3) 15 to 18% of the impact is due to damage to respiration from inorganic chemical compounds, while 20 to 26% is due to consumption of fossil fuels. Both these processes are due to production and transport of foodstuffs; they represent energy management and its related pollution. Their combined overall impact is 35 to 44 % of the total impact. If animals are considered as “food production machines”, these machines turn out to be extremely polluting, to have a very high consumption and to be very inefficient. When vegetables are transformed into animal proteins, most of the proteins and energy contained in the vegetables are wasted; the vegetables consumed as feed are used by the animals for their metabolic processes, as well as to build non-edible tissue like bones, cartilage, offal, and faeces [40]. A large amount of energy is also employed in production of animal feed and the upkeep of animal husbandry facilities, from stables to slaughterhouses. If we only take into account fossil fuel consumption, production of one calorie from beef needs 40 calories of fuel; one calorie from milk needs 14 fuel calories, while one calorie from grains can be obtained from 2,2 calories of fossil fuels [11, 12].
4) Water consumption represents by itself the most dramatic impact: it counts for 41-46 % of the overall impact.
Animal farming and agriculture are responsible for 70% of freshwater consumption on the planet, while only 22% of water is used by industry  and 8% is used for domestic purposes [39]. This is the reason why, during the yearly “Water Week” which took place in Stockholm in August 2004, the foremost specialists in water resources explicitly linked the issue of water shortage with eating habits and explained that the planet’s freshwater reserves will no longer be sufficient to feed our descendants with the present Western diet: “Cattle feed on grains; even those which are left to graze need much more water than is necessary to grow cereals.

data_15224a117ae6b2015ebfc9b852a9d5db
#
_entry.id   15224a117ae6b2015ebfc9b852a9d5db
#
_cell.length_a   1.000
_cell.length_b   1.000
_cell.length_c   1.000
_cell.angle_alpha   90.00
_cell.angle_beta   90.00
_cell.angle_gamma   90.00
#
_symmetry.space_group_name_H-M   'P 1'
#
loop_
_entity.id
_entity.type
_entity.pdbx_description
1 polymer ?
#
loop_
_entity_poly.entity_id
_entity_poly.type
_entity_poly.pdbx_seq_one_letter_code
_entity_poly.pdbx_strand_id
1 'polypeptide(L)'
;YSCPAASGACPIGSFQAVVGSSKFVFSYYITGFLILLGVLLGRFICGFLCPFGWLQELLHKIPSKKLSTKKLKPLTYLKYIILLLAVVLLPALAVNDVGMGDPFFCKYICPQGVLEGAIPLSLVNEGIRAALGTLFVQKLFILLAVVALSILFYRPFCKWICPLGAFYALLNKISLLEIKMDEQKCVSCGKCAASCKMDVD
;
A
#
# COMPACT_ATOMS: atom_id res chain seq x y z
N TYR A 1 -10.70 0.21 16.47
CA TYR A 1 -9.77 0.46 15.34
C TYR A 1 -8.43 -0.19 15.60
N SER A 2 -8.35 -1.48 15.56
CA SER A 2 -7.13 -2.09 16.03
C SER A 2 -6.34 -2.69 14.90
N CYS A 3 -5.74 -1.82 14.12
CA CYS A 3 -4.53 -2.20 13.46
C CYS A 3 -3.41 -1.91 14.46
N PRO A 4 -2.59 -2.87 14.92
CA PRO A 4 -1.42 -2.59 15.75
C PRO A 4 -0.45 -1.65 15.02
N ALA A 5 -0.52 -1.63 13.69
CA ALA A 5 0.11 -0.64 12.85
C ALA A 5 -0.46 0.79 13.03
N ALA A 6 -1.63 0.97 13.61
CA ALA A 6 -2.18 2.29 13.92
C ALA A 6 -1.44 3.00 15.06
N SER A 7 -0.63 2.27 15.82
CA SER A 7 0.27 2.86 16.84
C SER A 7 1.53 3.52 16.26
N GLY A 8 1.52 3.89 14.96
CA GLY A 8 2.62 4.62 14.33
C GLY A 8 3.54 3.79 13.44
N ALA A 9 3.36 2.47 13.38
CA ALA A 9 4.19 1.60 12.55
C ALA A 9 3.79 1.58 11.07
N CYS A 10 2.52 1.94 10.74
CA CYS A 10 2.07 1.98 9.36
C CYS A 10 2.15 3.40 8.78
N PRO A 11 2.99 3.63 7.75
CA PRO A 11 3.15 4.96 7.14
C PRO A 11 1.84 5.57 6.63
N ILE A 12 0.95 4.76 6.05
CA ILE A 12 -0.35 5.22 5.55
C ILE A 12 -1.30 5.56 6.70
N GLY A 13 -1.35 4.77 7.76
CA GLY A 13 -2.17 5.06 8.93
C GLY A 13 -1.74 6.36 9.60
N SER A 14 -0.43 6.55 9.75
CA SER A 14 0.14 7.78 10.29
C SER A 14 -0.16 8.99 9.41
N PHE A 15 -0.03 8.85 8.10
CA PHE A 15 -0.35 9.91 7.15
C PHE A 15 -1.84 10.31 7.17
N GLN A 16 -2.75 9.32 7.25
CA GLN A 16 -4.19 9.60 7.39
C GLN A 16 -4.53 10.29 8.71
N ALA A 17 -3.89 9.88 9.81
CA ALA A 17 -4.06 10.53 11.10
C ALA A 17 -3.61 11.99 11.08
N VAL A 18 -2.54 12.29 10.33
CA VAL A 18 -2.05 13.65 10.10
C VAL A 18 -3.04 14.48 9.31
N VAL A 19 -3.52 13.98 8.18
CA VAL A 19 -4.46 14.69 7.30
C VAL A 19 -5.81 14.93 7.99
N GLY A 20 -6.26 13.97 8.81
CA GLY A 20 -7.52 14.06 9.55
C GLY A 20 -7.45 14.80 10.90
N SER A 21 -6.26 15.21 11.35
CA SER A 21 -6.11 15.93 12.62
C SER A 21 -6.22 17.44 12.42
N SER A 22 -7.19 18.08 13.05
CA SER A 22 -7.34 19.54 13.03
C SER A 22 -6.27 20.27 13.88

Nevertheless, consumers in the developed countries, and even in developing ones, are asking for more meat. It will be almost impossible to feed coming generations on the same diet which we now have in Western Europeand in North America.” The executive director of the Stockholm International Water Institute added that the rich countries will be able to buy their way out of the dilemma by importing “virtual water”, that is, food (cattle feed or meat) from other countries, even from water-poor ones.
The concerns of the water experts can be more easily understood if we consider that most of the water consumed from agriculture is used to irrigate cereals or oleaginous seeds (soy, sunflower, cotton, linseed
etc.) which are, in turn,  used as:  food and protein integrators in cattle feed; to keep agricultural productivity high in order to feed cattle and to keep their intestines active; to quench their thirst; to clean stables, milking halls, slaughterhouses and so on [46, 47].

The above considerations seem to support  the opportunity of educating people living in developed countries to “change their attitude with regard to consumption and to individual behaviour”, as stated in the 1st objective of the “EU programme in favour of the environment and of a sustainable development”. A shift in eating
habits towards the increase of the direct consumption of plant foods seems to be a desirable objective in this perspective. Owing to their lighter impact, confirmed also by our study, vegetarian and vegan diets could play an important role in preserving environmental resources and in reducing hunger and malnutrition in poorer nations [48, 49].


  1. Baroni L, Cenci L, Tettamanti M, Berati M. Evaluating the environmental impact of various dietary patterns combined with different food production systems. European Journal of Clinical Nutrition.Oct 11 2006.
  1. Reijnders L, Soret S. Quantification of the environmental impact of different dietary protein choices. Am J Clin Nutr. 2003 Sep;78(3 Suppl):664S-668S.
  1. Pimentel D, Pimentel M. Sustainability of meat-based and plant-based diets and the environment. Am J Clin Nutr. 2003 Sep;78(3 Suppl):660S-663S.
  1. Leitzmann C. Nutrition ecology: the contribution of vegetarian diets. Am J Clin Nutr. 2003 Sep;78(3 Suppl):657S-659S.